Affordable Care Act: Does Social Security count as income?

“My father will be 64 February of 2014 and lives in Florida.  I was told that an individual may qualify for a healthcare subsidy based on income. My father retired at the age of 62. He receives monthly Social Security benefits that total $18,768 at the end of the year. According to what I have read, SS benefits are not taxable. He does not file taxes because there is nothing to file.  Is there any other way of being eligible for the healthcare subsidy?” 

Trying to Help Dear Old Dad

 Dear Trying To Help,

Your father’s Social Security income will be counted as income for calculating his subsidies.  The income does not have to be taxed in order to be counted as “income” for health insurance subsidies. lists the following as the definition of Modified Adjusted Gross Income:  “Generally, modified adjusted gross income is your adjusted gross income plus any tax-exempt Social Security, interest, or foreign income you have.”  (Emphasis added.)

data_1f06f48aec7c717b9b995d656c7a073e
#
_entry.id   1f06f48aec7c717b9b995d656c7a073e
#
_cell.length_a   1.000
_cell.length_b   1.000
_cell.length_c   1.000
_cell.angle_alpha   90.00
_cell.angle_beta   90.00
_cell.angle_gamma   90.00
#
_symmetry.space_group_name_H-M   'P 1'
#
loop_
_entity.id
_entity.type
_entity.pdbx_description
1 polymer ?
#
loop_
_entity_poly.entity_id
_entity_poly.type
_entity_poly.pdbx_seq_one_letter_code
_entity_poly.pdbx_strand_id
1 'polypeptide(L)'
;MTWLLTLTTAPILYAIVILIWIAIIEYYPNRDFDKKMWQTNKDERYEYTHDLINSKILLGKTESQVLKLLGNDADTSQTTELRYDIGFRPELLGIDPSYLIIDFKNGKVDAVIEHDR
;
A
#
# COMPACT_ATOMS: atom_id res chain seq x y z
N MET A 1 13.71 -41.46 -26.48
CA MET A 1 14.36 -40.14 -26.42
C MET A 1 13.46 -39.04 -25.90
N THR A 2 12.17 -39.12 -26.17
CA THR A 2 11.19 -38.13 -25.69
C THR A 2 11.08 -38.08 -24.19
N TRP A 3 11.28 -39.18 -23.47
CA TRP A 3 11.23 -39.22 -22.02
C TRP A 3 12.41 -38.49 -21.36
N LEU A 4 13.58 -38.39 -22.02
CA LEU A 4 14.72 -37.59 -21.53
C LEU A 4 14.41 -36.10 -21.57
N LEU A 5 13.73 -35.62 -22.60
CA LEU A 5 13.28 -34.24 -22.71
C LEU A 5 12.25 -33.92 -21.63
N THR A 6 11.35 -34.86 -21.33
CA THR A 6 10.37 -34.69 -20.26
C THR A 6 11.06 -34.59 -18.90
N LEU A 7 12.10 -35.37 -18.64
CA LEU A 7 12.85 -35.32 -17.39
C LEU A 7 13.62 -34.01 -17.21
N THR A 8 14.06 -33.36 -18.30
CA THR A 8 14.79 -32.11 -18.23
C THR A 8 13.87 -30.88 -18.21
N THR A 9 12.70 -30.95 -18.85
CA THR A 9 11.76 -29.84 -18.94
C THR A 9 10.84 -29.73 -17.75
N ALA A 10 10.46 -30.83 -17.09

At $18,768, your father is just over 150% of Federal Poverty and would qualify for subsidies to pay the monthly premiums.  He can also qualify for help paying his deductible and co-pays.  To get this additional help, he would need to select a “Silver” plan.

You did not mention what your father is doing currently for his health insurance.  If he has a retiree plan offered to him, he will not qualify for any subsidies.  Only people who have no employer-based plan are allowed to purchase a plan on the subsidized exchange. You may want to find a health insurance agent to help you navigate through his options, on or off the exchange.


Recommend this article
Linda Riddell

About Linda Riddell

A published author and health policy analyst with 25 years’ experience, Linda Riddell's goal is to alleviate the widespread ailment of not knowing what your health plan can do for you.